And with it all, le pièce de résistance: new undies that breathed. How could I resist? They breathed, for goodness sake! (How had I made it all these years wearing suffocating undies?)
I was set. The cashier pointed me to the exit; I eventually found my car and drove home with the sort of radiance that only a good day's shopping can bring. I glowed all night. I was still glowing the next morning, when, headphones pumping CD motivation into my brain and clad in my new shorts, shirt, bra, shoes, and socks, and with my undies breathing the fresh morning air, I set out to walk myself fit.
Five minutes out, halfway up the first hill, my formerly elastic hamstring twisted itself into a knot the size of my fist. I hobbled back down the hill before the first song ended on the CD, limped into the kitchen, where I sat and sipped a double cafe mocha with extra whipped cream for consolation.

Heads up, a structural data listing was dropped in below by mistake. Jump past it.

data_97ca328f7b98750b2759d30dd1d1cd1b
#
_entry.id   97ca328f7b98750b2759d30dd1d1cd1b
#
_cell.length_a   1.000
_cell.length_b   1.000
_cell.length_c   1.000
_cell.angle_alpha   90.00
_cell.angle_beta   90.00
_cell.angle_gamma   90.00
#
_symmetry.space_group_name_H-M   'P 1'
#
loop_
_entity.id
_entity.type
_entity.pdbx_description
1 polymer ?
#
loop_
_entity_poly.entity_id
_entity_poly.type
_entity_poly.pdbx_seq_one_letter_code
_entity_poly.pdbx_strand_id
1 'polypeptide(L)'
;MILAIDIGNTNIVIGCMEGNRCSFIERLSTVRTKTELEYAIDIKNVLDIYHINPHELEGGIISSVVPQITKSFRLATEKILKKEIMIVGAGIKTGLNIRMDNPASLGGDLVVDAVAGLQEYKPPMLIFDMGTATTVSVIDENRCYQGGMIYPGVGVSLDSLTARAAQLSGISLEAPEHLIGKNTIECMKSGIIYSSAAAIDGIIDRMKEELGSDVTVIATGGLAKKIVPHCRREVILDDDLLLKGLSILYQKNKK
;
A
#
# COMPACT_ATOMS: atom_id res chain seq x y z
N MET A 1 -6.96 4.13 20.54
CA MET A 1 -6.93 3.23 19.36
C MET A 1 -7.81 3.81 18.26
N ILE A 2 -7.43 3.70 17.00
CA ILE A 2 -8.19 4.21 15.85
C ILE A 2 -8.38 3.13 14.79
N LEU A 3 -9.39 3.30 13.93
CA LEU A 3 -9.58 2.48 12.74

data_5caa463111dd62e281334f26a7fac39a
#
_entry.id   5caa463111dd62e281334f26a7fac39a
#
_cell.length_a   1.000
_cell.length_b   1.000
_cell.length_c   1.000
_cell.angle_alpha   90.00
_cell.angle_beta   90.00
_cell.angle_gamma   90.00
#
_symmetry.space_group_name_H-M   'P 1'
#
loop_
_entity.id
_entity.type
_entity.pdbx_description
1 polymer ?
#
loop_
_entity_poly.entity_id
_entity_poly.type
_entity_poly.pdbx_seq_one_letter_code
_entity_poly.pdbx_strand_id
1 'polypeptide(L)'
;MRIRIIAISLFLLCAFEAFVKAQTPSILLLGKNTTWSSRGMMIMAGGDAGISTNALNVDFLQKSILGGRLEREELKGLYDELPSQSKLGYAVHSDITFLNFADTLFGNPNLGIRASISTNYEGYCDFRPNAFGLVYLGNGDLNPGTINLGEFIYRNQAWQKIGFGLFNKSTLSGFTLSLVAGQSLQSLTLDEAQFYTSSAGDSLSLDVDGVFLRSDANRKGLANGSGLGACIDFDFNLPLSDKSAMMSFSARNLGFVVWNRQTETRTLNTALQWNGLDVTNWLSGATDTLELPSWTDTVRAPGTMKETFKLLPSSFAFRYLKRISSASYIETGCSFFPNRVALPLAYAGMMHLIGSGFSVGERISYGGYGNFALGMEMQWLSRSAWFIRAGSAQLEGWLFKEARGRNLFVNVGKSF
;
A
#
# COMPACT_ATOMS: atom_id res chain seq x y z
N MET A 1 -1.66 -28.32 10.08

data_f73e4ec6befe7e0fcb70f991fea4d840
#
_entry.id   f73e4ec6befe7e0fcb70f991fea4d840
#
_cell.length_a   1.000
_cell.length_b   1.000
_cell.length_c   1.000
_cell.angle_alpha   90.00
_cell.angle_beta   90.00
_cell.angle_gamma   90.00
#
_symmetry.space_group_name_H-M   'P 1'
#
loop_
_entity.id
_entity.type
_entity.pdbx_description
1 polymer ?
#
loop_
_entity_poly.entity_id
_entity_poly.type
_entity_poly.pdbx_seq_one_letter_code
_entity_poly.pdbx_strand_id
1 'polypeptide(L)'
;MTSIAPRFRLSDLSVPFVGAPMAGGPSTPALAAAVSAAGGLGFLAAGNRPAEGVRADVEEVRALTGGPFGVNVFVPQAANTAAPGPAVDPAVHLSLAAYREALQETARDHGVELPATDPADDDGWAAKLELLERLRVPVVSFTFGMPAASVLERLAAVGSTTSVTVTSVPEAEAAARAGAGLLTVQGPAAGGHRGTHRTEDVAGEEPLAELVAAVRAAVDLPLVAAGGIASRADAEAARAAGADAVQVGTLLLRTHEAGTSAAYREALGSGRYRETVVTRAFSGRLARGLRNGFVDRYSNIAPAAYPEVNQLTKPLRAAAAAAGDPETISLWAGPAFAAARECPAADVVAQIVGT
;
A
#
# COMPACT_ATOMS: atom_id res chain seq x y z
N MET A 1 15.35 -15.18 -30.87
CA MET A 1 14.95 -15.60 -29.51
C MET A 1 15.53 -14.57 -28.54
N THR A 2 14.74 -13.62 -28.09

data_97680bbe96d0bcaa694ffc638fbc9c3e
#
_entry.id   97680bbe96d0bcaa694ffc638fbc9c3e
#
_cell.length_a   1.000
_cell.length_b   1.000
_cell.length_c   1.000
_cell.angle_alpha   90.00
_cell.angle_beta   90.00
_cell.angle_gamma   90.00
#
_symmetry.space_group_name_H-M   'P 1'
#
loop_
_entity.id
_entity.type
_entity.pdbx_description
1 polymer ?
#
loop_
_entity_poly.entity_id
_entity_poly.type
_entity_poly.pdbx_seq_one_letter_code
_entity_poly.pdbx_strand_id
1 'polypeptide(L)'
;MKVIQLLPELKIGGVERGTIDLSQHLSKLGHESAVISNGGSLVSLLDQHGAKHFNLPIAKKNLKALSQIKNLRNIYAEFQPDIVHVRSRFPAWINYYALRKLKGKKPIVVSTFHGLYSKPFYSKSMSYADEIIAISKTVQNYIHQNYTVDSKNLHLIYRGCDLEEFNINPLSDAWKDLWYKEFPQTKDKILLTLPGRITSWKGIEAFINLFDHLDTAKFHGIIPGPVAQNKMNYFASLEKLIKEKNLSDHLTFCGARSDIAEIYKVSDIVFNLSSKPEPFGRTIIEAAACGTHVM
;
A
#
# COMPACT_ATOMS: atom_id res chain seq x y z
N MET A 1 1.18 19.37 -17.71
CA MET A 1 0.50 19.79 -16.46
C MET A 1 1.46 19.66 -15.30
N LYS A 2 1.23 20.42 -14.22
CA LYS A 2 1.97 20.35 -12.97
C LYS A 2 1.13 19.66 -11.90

Life is full of twists, isn't it? It's hard sometimes to navigate from one spot to another without getting trapped or hurt or lost. Life doesn't seem to have clear wide aisles that allow us to flow easily from one place to the next. Lots of the things that happen to us are not what we'd call good or sporting.
And sometimes we just plain forget where we left the car, or our minds, or our hearts.
We can get ourselves all twisted up trying to keep it all together physically, mentally, emotionally, and spiritually. Sometimes we're like the merry-go-round horses; around and around we go, faster and faster, high-stepping and showing off for all we're worth. Sometimes we don't notice what's happening until we're all twisted up in the ribbons of living and come to a crashing halt. Sometimes we don't notice the pole standing there nearby, paralyzed and blinded by the chaos we've created with all our whirling around.